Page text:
Sunday, June 1, 2008
In Flight Service
My first commercial airplane flight was aboard a DC6, flying from Anchorage, Alaska to Seattle, Washington. The year was 1955 and I was fourteen years old. I wore a gray suit with pink accents—blouse, gloves, shoes and hat. Everyone dressed up to travel back then.
We walked out of the airport and across the tarmac to climb a flight of roll-around stairs where, at the top, the brilliant smile of our stewardess welcomed us aboard. Flight attendants were, by job description: female, young, pretty, single, and registered nurses. They were there to serve our every need.
Flying is very common today, but it wasn’t at that time. The cost was beyond the reach of most families, and if Alaska hadn’t been a hardship post and our way paid by the government, we wouldn’t have been flying, either. One of the catch phrases of the time was the question asked by the stewardesses: “Coffee, tea, or milk?” You were considered urbane and cosmopolitan if you had had that question directed to you, for flying was a luxury, and the airlines did their best to make it feel so.
I don’t remember what the dinner menu was on that flight in 1955, but I remember it was hot, delicious, elegantly served with real dishes and silverware, and they passed around hot towelettes afterward.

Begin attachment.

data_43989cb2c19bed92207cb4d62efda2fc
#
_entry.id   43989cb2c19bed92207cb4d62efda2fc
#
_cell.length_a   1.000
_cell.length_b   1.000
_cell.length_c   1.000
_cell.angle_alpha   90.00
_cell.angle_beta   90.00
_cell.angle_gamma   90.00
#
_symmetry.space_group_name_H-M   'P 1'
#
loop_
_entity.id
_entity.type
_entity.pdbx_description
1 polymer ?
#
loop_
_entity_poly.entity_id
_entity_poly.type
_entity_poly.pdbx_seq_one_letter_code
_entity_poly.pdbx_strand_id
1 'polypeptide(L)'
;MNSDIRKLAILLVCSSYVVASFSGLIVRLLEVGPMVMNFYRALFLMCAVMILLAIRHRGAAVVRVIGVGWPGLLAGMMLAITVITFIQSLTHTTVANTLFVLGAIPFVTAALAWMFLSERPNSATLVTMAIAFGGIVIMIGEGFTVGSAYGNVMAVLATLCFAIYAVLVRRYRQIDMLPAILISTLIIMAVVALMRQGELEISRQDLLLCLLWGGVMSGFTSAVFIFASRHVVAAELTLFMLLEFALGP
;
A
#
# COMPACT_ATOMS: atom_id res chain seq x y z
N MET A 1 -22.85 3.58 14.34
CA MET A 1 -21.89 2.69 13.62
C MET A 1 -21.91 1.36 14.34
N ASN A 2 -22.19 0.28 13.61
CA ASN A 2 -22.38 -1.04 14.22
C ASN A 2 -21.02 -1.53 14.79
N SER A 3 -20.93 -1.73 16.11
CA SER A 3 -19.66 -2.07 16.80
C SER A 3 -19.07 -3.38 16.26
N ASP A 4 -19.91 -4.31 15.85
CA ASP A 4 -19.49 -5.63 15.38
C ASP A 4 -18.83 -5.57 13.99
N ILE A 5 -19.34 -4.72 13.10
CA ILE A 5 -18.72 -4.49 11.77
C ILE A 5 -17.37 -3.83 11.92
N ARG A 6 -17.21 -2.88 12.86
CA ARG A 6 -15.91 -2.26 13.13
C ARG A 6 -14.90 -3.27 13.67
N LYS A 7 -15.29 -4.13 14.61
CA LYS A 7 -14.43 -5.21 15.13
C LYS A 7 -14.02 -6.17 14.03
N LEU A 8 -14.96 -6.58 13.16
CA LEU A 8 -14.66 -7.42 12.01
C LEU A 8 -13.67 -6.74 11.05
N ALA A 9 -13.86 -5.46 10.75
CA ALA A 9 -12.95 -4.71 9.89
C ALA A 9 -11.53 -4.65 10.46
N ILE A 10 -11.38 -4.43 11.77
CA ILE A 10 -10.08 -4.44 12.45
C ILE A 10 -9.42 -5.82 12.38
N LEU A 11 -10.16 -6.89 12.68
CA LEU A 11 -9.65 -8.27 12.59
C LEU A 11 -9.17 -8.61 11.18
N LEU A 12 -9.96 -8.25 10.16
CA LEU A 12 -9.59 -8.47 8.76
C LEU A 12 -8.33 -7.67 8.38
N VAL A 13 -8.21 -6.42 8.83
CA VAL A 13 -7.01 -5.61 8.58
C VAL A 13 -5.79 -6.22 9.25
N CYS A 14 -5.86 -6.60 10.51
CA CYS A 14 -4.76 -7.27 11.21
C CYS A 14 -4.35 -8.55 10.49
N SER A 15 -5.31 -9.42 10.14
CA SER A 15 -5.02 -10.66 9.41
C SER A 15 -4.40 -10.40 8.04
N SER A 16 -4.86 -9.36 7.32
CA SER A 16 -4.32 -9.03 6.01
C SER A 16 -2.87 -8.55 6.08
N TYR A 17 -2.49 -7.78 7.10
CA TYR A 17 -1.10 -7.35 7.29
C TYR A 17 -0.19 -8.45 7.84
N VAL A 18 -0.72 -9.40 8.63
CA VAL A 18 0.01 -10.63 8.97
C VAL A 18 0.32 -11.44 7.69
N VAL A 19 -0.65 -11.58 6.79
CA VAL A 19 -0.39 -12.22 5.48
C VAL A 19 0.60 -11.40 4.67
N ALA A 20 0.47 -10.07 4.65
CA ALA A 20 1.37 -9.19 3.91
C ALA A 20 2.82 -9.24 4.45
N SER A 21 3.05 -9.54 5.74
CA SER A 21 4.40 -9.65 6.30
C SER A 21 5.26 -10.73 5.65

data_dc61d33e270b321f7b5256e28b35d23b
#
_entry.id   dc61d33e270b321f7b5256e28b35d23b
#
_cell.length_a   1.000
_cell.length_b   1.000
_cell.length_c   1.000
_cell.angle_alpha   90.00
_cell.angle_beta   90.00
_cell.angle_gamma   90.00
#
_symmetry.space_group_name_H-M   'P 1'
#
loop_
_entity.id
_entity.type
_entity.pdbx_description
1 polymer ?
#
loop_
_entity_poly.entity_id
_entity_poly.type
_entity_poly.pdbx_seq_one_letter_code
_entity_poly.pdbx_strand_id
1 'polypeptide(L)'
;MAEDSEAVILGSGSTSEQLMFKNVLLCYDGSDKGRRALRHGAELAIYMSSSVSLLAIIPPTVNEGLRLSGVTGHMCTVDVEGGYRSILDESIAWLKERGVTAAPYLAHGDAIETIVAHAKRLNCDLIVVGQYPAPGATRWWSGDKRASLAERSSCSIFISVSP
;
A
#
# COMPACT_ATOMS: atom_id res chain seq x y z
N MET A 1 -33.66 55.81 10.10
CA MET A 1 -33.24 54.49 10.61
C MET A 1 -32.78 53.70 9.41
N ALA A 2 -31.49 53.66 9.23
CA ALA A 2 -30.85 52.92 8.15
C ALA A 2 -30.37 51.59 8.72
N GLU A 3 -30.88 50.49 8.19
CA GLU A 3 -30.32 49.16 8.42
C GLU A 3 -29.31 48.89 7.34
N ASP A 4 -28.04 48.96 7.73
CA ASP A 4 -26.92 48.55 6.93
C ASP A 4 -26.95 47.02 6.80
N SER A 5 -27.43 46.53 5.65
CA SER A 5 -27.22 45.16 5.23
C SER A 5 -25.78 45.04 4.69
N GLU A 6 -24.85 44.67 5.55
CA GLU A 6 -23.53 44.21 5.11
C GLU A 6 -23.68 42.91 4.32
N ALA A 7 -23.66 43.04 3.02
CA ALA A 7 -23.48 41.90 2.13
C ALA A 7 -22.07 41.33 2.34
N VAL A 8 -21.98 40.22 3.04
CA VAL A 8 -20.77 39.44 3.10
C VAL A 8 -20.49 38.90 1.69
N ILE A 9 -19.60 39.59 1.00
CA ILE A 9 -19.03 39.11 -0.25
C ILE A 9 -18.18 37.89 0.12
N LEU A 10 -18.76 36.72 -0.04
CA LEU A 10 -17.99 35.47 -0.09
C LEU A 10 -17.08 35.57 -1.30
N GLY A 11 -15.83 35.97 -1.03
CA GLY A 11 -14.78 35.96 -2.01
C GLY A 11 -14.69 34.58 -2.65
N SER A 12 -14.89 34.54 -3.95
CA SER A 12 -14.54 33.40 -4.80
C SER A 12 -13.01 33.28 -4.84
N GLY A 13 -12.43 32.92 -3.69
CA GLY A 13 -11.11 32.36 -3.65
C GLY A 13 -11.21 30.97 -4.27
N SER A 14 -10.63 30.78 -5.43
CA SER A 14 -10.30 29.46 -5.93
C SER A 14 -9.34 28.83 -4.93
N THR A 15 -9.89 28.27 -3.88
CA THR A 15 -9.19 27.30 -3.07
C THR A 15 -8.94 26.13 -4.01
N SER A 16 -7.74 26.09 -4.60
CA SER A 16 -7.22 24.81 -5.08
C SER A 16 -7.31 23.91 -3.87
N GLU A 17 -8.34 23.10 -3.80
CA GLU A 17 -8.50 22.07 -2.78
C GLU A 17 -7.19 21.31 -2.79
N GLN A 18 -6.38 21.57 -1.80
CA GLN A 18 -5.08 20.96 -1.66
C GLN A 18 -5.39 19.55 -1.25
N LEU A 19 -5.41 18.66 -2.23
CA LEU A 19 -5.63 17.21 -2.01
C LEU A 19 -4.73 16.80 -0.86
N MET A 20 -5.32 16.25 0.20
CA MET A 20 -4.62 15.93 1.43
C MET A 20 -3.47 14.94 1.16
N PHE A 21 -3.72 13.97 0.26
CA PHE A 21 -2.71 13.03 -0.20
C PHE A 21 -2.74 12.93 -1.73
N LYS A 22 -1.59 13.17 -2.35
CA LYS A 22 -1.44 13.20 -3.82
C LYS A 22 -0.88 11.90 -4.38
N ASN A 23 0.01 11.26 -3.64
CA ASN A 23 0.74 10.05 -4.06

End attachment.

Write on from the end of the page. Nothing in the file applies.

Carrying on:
The thing that put me in mind of that first flight was a trip I took to Phoenix last week on Southwest Airlines. I love Southwest. It’s the Great Leveler. Everyone has to stand in the same line, everyone has the same amount of leg room, and everyone gets the same bag of peanuts for a snack. They give good value and make it possible for middle-class me to jaunt across the nation north to south to teach a writing workshop. The service they give doesn’t make me feel pampered the way I felt on that long-ago flight, but they get me up and get me down safely and efficiently and at a price (if I buy the ticket far enough ahead) that I can afford.
No dinner on Southwest. No hot towels. Just a bag of peanuts, a lighthearted joke from the (middle-aged, male) flight attendant, and an on-time arrival. Suits me fine.